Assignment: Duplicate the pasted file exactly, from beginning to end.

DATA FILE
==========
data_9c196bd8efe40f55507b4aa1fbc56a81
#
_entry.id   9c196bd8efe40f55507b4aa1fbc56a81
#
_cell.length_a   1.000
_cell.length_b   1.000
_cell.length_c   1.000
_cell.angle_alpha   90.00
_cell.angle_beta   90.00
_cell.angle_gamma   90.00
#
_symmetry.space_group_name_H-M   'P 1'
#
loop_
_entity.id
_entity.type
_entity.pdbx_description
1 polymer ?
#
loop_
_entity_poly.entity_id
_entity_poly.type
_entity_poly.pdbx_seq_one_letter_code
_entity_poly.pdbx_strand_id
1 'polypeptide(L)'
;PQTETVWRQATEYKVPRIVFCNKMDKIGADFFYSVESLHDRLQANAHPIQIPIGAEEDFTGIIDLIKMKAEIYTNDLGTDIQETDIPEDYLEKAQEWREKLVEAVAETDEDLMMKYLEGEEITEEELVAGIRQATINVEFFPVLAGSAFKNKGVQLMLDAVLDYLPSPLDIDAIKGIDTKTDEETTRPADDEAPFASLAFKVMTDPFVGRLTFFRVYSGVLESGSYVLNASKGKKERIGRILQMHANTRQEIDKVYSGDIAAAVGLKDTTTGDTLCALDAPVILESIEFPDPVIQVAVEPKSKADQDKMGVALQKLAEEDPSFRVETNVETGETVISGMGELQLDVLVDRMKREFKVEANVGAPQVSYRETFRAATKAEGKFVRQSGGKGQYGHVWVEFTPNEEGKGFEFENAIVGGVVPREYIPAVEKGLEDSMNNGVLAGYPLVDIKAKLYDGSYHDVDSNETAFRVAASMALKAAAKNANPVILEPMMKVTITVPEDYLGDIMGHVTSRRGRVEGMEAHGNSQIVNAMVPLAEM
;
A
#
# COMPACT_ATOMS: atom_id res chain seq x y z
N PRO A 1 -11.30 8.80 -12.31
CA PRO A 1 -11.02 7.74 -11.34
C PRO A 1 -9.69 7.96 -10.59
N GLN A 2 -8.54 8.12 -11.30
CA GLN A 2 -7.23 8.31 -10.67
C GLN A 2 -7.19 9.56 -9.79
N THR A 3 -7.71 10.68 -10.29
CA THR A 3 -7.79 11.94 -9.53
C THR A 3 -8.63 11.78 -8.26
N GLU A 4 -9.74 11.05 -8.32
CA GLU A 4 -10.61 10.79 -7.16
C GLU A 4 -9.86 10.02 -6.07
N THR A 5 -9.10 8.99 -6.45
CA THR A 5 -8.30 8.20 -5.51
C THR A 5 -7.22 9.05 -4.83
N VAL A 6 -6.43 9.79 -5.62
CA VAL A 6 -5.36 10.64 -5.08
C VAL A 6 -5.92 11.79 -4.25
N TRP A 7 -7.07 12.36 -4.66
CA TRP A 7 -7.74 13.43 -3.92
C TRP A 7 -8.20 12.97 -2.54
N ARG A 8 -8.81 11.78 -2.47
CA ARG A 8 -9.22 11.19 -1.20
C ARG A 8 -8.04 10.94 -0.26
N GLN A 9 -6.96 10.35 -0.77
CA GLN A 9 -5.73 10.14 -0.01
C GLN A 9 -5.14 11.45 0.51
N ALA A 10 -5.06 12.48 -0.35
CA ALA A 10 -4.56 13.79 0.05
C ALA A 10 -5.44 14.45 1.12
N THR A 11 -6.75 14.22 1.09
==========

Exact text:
data_9c196bd8efe40f55507b4aa1fbc56a81
#
_entry.id   9c196bd8efe40f55507b4aa1fbc56a81
#
_cell.length_a   1.000
_cell.length_b   1.000
_cell.length_c   1.000
_cell.angle_alpha   90.00
_cell.angle_beta   90.00
_cell.angle_gamma   90.00
#
_symmetry.space_group_name_H-M   'P 1'
#
loop_
_entity.id
_entity.type
_entity.pdbx_description
1 polymer ?
#
loop_
_entity_poly.entity_id
_entity_poly.type
_entity_poly.pdbx_seq_one_letter_code
_entity_poly.pdbx_strand_id
1 'polypeptide(L)'
;PQTETVWRQATEYKVPRIVFCNKMDKIGADFFYSVESLHDRLQANAHPIQIPIGAEEDFTGIIDLIKMKAEIYTNDLGTDIQETDIPEDYLEKAQEWREKLVEAVAETDEDLMMKYLEGEEITEEELVAGIRQATINVEFFPVLAGSAFKNKGVQLMLDAVLDYLPSPLDIDAIKGIDTKTDEETTRPADDEAPFASLAFKVMTDPFVGRLTFFRVYSGVLESGSYVLNASKGKKERIGRILQMHANTRQEIDKVYSGDIAAAVGLKDTTTGDTLCALDAPVILESIEFPDPVIQVAVEPKSKADQDKMGVALQKLAEEDPSFRVETNVETGETVISGMGELQLDVLVDRMKREFKVEANVGAPQVSYRETFRAATKAEGKFVRQSGGKGQYGHVWVEFTPNEEGKGFEFENAIVGGVVPREYIPAVEKGLEDSMNNGVLAGYPLVDIKAKLYDGSYHDVDSNETAFRVAASMALKAAAKNANPVILEPMMKVTITVPEDYLGDIMGHVTSRRGRVEGMEAHGNSQIVNAMVPLAEM
;
A
#
# COMPACT_ATOMS: atom_id res chain seq x y z
N PRO A 1 -11.30 8.80 -12.31
CA PRO A 1 -11.02 7.74 -11.34
C PRO A 1 -9.69 7.96 -10.59
N GLN A 2 -8.54 8.12 -11.30
CA GLN A 2 -7.23 8.31 -10.67
C GLN A 2 -7.19 9.56 -9.79
N THR A 3 -7.71 10.68 -10.29
CA THR A 3 -7.79 11.94 -9.53
C THR A 3 -8.63 11.78 -8.26
N GLU A 4 -9.74 11.05 -8.32
CA GLU A 4 -10.61 10.79 -7.16
C GLU A 4 -9.86 10.02 -6.07
N THR A 5 -9.10 8.99 -6.45
CA THR A 5 -8.30 8.20 -5.51
C THR A 5 -7.22 9.05 -4.83
N VAL A 6 -6.43 9.79 -5.62
CA VAL A 6 -5.36 10.64 -5.08
C VAL A 6 -5.92 11.79 -4.25
N TRP A 7 -7.07 12.36 -4.66
CA TRP A 7 -7.74 13.43 -3.92
C TRP A 7 -8.20 12.97 -2.54
N ARG A 8 -8.81 11.78 -2.47
CA ARG A 8 -9.22 11.19 -1.20
C ARG A 8 -8.04 10.94 -0.26
N GLN A 9 -6.96 10.35 -0.77
CA GLN A 9 -5.73 10.14 -0.01
C GLN A 9 -5.14 11.45 0.51
N ALA A 10 -5.06 12.48 -0.35
CA ALA A 10 -4.56 13.79 0.05
C ALA A 10 -5.44 14.45 1.12
N THR A 11 -6.75 14.22 1.09